TCA fifth-grader a finalist in national kids cooking contest

April 26, 2013
photo - A studio monitor shows Addison Jones on the set April 15, 2013. Jones is a student at The Classical Academy Central Elementary School.  Photo by Courtesy photo
A studio monitor shows Addison Jones on the set April 15, 2013. Jones is a student at The Classical Academy Central Elementary School. Photo by Courtesy photo 

Before she entered a cooking contest, 11-year-old Addison Jones had never heard of quinoa, let alone tasted it.

Now, as one of five elementary school finalists in the Future Chefs: Healthy Salad Challenge, Addison knows more than she ever wanted to about the only whole grain that’s a complete protein. And, she thinks it’s yummy.

“I like it. It’s good. It gets stuck in your teeth sometimes,” she said, “and that’s the fun part.”

Addison’s entry in the culinary contest sponsored by food service giant Sodexo, Tropical Power Packed Salad, is vying for the national title. The video that gets the most votes at will win first place. Voting ends Tuesday.

A fifth-grade student at The Classical Academy Central, Addison is the first Colorado Springs student to make it this far in the annual competition that’s in its third year as a national event.

With assistance from her aunt and mom, Addison created a recipe that starts with quinoa as a base and is loaded with ingredients kids love — strawberries, mango, kiwi, Cutie oranges, raisins and coconut. A dressing of orange juice, lime yogurt and honey adds the right finishing touch.

“I like the fruity taste of it,” she said. “My biggest success before this was banana mush. I also like to make cookies, waffles with add-ins like chocolate chips and strawberries, and scrambled eggs with meat.”

Chopping is Addison’s favorite part of cooking, and her salad lets her test her skills with a knife.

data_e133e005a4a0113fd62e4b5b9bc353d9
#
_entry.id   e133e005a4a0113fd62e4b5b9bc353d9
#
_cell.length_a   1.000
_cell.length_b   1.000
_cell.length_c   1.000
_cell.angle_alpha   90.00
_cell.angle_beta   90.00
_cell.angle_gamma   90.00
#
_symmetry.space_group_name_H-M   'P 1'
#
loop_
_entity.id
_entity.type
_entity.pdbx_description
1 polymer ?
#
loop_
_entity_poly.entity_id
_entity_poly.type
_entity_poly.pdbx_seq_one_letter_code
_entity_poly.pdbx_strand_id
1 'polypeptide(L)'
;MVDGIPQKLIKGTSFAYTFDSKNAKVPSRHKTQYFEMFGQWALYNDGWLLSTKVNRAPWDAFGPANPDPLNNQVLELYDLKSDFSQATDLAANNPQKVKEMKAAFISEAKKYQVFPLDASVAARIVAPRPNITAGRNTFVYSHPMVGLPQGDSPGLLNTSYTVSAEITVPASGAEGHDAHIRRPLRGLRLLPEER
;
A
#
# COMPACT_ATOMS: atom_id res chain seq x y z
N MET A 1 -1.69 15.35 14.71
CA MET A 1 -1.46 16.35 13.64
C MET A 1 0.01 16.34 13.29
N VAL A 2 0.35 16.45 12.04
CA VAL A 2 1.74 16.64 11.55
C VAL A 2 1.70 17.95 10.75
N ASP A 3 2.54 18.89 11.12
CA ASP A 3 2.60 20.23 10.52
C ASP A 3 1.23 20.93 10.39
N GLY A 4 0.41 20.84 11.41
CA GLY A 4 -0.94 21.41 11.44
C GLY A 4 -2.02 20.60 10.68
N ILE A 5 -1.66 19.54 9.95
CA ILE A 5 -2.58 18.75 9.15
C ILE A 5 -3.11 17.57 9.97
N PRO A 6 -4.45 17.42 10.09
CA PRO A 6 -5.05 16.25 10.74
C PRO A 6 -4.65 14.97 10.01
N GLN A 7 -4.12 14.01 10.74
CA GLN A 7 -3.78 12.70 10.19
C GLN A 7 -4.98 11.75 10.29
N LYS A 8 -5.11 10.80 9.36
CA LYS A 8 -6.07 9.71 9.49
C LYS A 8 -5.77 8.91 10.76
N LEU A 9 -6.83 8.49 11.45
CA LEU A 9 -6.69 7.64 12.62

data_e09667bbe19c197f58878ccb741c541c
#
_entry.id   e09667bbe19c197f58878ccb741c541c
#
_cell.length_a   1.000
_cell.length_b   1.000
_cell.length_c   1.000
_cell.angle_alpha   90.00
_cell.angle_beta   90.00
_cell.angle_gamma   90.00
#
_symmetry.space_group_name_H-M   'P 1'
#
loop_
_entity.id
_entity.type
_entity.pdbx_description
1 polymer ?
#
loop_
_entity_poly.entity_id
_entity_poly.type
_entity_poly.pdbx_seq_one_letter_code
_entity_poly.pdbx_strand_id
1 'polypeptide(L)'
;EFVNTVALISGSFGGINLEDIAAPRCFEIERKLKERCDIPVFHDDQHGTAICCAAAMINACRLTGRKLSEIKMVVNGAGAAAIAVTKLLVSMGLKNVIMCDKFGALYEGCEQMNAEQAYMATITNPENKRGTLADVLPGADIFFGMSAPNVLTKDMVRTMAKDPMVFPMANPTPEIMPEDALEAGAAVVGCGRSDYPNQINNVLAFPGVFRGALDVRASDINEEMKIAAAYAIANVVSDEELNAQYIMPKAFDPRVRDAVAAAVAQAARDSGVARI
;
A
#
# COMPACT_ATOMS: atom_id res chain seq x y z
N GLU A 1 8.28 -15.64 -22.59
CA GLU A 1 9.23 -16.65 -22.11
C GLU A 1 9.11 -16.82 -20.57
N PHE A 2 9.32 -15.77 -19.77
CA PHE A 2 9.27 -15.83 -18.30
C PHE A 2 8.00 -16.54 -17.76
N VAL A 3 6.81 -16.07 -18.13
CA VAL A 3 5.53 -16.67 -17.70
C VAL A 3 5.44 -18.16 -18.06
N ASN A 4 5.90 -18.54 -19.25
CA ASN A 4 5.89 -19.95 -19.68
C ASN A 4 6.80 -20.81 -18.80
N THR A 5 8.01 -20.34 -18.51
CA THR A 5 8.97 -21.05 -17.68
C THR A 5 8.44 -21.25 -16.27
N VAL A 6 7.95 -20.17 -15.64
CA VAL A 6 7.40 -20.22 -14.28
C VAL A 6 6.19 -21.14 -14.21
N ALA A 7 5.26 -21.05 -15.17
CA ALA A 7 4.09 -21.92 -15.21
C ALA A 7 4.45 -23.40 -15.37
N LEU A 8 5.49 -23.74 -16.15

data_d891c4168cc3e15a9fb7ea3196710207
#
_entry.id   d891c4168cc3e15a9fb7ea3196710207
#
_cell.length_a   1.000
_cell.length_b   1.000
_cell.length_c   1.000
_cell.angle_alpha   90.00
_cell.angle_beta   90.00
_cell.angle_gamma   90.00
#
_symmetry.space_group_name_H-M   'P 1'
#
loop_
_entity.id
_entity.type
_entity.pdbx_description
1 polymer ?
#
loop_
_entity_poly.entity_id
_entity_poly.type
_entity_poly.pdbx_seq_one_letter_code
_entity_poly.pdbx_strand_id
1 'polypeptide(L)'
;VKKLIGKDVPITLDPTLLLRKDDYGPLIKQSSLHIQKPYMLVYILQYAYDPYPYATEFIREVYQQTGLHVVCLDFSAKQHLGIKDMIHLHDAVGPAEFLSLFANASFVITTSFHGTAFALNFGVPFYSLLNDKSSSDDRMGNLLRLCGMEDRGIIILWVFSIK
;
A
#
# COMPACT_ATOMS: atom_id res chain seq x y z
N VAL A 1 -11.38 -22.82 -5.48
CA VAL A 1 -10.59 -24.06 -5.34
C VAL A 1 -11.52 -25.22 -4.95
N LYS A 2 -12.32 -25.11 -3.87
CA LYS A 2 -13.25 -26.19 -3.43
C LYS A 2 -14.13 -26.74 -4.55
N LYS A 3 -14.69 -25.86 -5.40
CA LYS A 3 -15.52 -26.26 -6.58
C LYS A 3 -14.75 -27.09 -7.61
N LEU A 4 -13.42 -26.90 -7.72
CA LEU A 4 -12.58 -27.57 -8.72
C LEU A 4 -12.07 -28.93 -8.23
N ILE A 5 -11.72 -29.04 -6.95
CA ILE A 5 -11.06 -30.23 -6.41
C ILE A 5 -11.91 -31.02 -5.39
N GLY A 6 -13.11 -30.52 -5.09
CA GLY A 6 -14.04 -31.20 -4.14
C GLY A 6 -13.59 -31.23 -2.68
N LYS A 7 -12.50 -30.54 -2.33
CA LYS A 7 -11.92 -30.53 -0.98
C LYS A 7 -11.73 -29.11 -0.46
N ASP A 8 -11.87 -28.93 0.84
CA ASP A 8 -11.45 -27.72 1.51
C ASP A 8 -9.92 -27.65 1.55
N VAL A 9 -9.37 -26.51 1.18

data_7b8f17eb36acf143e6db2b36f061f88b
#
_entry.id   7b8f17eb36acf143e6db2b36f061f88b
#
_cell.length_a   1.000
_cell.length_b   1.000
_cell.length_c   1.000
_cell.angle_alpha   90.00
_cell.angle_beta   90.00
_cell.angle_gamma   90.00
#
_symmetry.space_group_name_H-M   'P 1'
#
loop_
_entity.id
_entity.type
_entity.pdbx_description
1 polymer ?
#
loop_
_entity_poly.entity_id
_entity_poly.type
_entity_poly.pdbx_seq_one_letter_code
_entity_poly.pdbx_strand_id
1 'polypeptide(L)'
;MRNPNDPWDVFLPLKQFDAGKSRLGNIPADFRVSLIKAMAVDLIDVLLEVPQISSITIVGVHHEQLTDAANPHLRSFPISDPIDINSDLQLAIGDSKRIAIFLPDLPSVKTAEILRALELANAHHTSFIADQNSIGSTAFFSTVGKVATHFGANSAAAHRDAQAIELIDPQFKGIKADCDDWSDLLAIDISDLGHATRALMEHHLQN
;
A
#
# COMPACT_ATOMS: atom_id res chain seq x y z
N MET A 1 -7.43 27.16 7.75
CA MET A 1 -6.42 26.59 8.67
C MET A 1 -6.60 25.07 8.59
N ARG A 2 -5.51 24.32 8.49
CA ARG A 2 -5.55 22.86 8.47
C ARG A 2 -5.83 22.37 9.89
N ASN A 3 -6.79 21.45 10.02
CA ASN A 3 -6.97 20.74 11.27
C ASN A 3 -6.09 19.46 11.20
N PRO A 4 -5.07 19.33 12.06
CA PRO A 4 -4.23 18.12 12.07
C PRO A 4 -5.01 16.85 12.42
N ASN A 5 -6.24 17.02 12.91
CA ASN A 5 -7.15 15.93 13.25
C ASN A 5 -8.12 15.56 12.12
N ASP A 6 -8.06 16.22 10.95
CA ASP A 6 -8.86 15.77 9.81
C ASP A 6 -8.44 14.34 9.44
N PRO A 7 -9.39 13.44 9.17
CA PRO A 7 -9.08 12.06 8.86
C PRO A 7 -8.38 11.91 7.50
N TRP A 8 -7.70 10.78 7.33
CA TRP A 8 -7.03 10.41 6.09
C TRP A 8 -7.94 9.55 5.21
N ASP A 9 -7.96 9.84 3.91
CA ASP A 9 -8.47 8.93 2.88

The kid-friendliness of Addison’s salad earned it big brownie points, according to Jeff Coleman, head chef for Sodexo’s meal program in Academy School District 20.

“That’s the idea — something that’s healthy and nutritious and that kids can prepare on their own for an after-school snack or breakfast or dinner,” he said.

The finalists, who also hail from Rhode Island, Illinois, Michigan and Washington, were selected from more than 5,000 entries from students at 940 elementary schools. Addison first competed against 110 other elementary school students within D-20. After winning, she faced students from 27 districts at regionals. Sodexo chefs nominated the entries that advanced to the finals.

For her accomplishments, Addison won a Kindle Fire, a $100 Amazon gift card and a GoPro camera.

Whether or not she takes the national championship, Addison says she’s learned a few things. The first lesson: making a video to demonstrate cooking her dish was hard.

“I kind of forgot what I was supposed to say,” she admits. “And I didn’t like wearing a chef’s hat.”

She’s also learned “God hears prayers,” and “how to be humble.”

“In all the TV shows, when something big happens to a character, they get a big head. I had a taste of the temptation of that,” she said sagely.

The experience has changed Addison’s mind about what she wants to be when she grows up. She was considering being a teacher. Now, “I mostly want to open my own restaurant.”

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